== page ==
The term pit is associated in the scriptures with hell: a place of torment. The Greek phrasing used literally means the "bottemless pit," or the deepest chasms of Hades. "Clearly John's imagery of this first woe is figurative  and also quite disconcerting. He depicts a time in the last days when wickedness covers the earth as a plague, the devil has control over many of the inhabitants to stir up chaos and mischief, bringing torment and sorrow as he enslaves them in gross wickedness and fights against righteousness." Rather than "figurative," I believe that a better understanding is achieved if we realize that John's perception of these events are "spiritual" rather than, necessarily, physical: i.e., John is seeing what lies beyond our senses--what is really going on behind the scenes.

Brandt compares the plume of smoke to the "mists of darkness" that Nephi saw in his vision; that is, "an oppressive veil of spiritual blackness that blinds men's minds and leads them into forbidden paths where they are lost." These are the spiritual counterpart of the blinding mists that darkened the sun and moon in Chapter 7.  Brandt writes:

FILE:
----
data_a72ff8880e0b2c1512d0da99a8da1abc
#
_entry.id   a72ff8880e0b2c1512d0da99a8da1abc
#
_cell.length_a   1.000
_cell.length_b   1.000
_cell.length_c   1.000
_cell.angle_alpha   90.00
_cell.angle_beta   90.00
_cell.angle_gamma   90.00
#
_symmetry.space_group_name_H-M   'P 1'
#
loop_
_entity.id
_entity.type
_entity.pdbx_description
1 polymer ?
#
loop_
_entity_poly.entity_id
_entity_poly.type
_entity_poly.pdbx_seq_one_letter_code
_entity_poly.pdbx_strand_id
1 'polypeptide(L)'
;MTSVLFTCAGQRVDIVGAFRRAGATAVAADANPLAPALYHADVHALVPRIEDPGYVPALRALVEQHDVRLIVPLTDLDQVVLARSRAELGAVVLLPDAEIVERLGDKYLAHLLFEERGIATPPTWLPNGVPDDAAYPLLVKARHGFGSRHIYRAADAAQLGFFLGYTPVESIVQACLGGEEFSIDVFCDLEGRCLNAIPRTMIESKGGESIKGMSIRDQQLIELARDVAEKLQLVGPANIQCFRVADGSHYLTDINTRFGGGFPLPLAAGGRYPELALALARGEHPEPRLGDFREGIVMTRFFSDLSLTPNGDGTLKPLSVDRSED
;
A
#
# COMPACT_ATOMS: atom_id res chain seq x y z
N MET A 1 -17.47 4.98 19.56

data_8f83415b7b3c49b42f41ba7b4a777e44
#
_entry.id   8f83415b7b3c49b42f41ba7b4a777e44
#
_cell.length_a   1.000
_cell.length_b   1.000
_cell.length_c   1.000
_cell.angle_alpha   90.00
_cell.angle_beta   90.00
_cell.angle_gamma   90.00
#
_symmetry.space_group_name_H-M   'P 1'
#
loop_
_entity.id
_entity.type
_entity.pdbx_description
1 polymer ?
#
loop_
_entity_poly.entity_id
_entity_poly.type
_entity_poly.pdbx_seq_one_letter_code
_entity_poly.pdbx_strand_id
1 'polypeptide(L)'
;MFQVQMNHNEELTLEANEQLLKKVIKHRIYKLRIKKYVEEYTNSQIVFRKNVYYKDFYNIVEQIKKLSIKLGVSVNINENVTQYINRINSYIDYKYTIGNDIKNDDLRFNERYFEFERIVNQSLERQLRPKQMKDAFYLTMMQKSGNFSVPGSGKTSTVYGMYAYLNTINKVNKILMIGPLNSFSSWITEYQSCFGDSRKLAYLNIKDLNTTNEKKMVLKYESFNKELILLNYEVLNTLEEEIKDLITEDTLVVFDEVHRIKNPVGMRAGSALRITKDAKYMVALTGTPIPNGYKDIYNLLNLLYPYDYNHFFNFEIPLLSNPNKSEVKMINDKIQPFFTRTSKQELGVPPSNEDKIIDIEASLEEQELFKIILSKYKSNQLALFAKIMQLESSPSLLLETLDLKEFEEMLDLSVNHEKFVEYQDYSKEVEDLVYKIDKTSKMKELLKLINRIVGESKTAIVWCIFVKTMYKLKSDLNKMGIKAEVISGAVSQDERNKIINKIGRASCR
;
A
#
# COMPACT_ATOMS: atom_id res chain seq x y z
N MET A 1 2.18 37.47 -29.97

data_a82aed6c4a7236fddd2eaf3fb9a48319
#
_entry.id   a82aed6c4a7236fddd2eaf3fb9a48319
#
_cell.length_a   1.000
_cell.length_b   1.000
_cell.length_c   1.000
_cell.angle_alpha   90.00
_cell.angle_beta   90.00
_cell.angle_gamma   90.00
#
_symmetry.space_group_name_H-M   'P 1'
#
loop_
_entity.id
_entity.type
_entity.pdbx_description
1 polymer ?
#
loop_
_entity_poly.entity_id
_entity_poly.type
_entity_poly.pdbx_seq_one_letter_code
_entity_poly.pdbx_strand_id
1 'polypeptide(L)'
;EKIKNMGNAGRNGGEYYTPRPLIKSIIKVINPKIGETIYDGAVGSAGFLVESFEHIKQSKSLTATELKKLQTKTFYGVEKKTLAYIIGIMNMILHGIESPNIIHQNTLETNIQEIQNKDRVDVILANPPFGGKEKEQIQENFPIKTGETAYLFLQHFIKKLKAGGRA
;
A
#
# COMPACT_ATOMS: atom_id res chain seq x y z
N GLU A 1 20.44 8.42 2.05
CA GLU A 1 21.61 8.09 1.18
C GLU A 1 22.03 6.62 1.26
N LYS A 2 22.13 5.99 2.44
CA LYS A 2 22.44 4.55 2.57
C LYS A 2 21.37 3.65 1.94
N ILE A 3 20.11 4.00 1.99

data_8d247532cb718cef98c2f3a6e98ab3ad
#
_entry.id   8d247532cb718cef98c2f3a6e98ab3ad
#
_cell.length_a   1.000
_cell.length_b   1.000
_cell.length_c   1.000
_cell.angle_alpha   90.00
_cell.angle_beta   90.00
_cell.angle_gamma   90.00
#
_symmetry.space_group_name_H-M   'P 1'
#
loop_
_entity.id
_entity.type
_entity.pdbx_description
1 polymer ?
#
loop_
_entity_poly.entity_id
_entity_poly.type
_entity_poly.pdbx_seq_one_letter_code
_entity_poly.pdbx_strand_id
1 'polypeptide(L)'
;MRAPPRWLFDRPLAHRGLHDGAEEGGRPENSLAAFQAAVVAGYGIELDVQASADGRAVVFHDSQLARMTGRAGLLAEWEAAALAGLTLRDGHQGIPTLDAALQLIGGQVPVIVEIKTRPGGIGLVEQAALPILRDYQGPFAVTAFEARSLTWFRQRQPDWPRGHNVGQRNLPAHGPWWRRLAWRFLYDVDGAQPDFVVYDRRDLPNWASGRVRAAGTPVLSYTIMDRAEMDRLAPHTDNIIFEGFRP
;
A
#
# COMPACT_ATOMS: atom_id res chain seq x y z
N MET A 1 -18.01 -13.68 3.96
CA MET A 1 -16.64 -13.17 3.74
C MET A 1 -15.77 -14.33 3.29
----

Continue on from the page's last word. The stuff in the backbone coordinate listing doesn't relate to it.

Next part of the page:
The fallen angel stokes the fires of deception and sets out snares of entrapment. He has worked for decades to interject false principles, perversions, and anger into the world through lies, temptations and by means of his satanic minions. The result is darkened minds and angry souls.
* * * 
The smoke's purpose is to smother goodness and truth. ...
* * * 
Eventually, if society wanders in the haze long enough, it begins to acclimate and forget the glorious vistas that lie above the filthy smog. ...
He also warns that the members of the Church are not exempt from this spiritual darkness, but it poses a risk to anyone that does not hold to the iron rod.

With the smoke arises a swarm of locust. Brandt explains that "[t]he Hebrew word for locust, arbeth ..., means 'many' and most often refers to a black swarm of devouring locusts that frequently spread across the land," devastating all in their path. He further explains: